Color wheel, and characteristics of colors.

Color wheel, and characteristics of colors.

Posted on July 7th, 2022

Color is one of the most complex design elements and there is a lot that new decorators need to know to understand how colors work when decorating.

Colors can not only make a room more attractive, they can actually affect the way people feel. For example, reds and oranges are stimulating, while shades of blue can make people feel more relaxed. So a bedroom decorated entirely in bright orange will not be very relaxing!

The so-called color wheel has a big role in Interior Design. There are 2 types: RGB (red-green-blue)primarily used for websites, TV, and other digital formats, and RYB (red-yellow-blue) the color model used in art, design, fashion, and most importantly, interior decorating. A color wheel can take several different forms and contain dozens of shades.

The RYB color wheel includes the three primary, or pure, colors: red, yellow, and blue. It also includes the secondary colors which are equal combinations of two primary colors:

• red + blue = purple

• red + yellow = orange

• blue + yellow = green

Intermediate (also known as tertiary) colors are an equal combination of a primary color and a secondary color next to it on the ring. For example, blue (a primary color) and purple (a secondary color) combine to make blue-purple. The six intermediate colors are blue-purple, blue-green, yellow-green, yellow-orange, red-orange, and red-purple.

Primary, secondary, and intermediate colors can be mixed together, or mixed with neutral colors such as black or white, to form all the other colors. (Other colors sometimes referred to as neutrals include gray, beige, brown, and taupe.) Reds and oranges are typically considered warm colors; while blues and greens are typically considered cool colors.

Some of the color characteristics and terms are :


Hue is just another word for color. Turquoise and crimson are hues; so are softer colors like lilac and buttercream. The terms hue and color are used interchangeably in art and interior design.


Value refers to the lightness or darkness of a color. Of course, there are infinite variations in value, from the lightest lights to the darkest dark. Mint, for example, is a light value of green. Navy is a dark value of blue. Each pure color has a natural value; that is, yellow is naturally light, while violet is naturally dark.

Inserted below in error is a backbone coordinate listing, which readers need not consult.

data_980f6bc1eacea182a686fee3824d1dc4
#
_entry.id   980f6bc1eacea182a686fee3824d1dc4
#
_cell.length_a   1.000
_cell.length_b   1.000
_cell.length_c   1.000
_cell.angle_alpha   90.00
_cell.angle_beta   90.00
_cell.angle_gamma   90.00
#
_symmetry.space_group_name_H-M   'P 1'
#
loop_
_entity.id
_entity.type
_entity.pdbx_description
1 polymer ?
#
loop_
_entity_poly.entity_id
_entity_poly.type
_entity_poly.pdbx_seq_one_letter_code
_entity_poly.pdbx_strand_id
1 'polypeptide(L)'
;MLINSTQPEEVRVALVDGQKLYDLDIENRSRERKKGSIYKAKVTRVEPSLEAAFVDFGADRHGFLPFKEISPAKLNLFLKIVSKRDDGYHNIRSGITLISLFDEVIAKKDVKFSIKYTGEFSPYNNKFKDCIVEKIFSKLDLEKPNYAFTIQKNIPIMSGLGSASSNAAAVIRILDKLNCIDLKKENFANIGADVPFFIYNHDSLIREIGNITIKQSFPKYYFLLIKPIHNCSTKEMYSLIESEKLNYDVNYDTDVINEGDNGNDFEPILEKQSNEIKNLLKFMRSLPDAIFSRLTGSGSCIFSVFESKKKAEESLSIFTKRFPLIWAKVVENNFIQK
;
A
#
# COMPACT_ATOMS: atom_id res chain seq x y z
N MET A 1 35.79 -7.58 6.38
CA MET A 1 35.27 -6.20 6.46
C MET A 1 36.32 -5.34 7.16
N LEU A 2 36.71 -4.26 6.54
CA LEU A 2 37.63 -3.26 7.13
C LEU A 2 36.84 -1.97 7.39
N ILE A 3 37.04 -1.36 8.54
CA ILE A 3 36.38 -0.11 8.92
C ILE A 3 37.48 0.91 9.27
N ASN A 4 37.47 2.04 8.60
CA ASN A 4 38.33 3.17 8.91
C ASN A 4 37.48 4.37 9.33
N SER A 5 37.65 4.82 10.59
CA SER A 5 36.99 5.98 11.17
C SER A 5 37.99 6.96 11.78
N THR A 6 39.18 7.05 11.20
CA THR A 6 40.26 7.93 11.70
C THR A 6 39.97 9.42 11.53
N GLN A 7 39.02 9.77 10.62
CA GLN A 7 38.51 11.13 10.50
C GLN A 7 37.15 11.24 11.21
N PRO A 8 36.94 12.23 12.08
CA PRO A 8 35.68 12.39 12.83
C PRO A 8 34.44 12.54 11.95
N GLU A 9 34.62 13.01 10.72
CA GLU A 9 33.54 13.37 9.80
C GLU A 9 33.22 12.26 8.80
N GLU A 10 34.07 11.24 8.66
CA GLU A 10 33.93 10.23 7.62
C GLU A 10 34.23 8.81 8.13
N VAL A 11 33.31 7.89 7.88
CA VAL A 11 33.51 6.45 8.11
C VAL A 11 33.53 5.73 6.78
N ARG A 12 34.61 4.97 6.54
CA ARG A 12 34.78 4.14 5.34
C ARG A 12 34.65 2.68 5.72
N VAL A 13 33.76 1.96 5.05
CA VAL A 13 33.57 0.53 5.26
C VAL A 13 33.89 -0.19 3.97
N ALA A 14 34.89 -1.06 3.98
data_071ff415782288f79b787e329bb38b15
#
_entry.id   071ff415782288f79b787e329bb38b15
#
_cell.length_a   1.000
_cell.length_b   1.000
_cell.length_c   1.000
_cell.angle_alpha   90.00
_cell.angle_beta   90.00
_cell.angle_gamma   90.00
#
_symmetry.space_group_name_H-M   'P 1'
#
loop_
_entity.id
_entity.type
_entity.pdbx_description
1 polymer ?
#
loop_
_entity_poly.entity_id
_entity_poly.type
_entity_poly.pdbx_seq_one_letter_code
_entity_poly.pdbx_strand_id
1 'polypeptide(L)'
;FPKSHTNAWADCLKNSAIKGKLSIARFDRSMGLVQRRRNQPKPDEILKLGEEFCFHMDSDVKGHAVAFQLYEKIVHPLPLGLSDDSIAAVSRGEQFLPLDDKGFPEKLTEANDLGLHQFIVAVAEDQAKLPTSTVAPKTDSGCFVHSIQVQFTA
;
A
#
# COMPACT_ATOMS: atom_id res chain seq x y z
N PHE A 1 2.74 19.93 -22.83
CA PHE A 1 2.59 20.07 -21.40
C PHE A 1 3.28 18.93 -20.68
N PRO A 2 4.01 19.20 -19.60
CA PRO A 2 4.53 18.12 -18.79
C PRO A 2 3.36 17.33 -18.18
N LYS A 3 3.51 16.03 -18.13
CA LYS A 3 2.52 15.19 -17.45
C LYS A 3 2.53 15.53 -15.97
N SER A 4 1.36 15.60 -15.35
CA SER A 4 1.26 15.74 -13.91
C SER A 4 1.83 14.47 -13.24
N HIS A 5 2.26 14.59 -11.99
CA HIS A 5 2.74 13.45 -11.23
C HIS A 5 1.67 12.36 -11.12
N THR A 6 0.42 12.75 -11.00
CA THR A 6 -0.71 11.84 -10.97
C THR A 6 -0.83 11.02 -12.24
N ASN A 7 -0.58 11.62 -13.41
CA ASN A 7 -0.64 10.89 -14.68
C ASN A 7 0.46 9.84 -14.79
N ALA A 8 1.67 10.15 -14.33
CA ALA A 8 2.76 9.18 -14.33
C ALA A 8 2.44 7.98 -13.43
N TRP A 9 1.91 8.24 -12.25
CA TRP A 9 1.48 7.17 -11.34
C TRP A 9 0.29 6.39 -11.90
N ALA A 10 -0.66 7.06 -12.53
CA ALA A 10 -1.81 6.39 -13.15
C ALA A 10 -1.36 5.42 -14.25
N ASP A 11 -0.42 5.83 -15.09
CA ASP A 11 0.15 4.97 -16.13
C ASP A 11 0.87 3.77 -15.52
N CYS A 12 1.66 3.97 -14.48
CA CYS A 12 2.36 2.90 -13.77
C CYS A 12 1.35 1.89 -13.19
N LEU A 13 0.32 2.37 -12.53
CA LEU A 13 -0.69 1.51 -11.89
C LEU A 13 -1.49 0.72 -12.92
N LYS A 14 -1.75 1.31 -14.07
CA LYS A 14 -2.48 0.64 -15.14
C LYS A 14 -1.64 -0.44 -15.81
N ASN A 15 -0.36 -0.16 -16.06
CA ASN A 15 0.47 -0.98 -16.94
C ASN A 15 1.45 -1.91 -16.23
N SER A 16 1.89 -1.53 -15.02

If you draw an imaginary line on the color ring from red-violet to yellow-green, the colors on one side of that line – yellows, reds, and oranges – seem warm. Warm colors are considered to be “advancing” because they seem as though they are coming closer to the viewer. On walls, warm colors can make a room feel cozy and enveloping.

The colors on the other side of that imaginary line on the color ring – greens, blues, and violets – are cool hues. They appear farther away, which is why they are called “receding” colors. On walls, cool colors can make a room feel spacious and calm.

Visual temperature is relative. Red-violet and yellow-green may seem warm or cool, depending on the presence of other colors. Next to orange, red-violet looks cool; next to blue, it seems warm.

The visual temperature comes into play when you combine colors in a decorating scheme. In general, the juxtaposition of warm and cool colors intensifies each. If you paint one room a warm red and an adjoining room a cool green, each will seem more intensely warm or cool. This effect also works within a room: Cool walls make a warm wood floor seem even warmer.

Intensity, neutrals, and undertones are more of the color aspects that will be touched on in a later blog.

In conclusion, if you know to mix the right colors you will get a balanced look.

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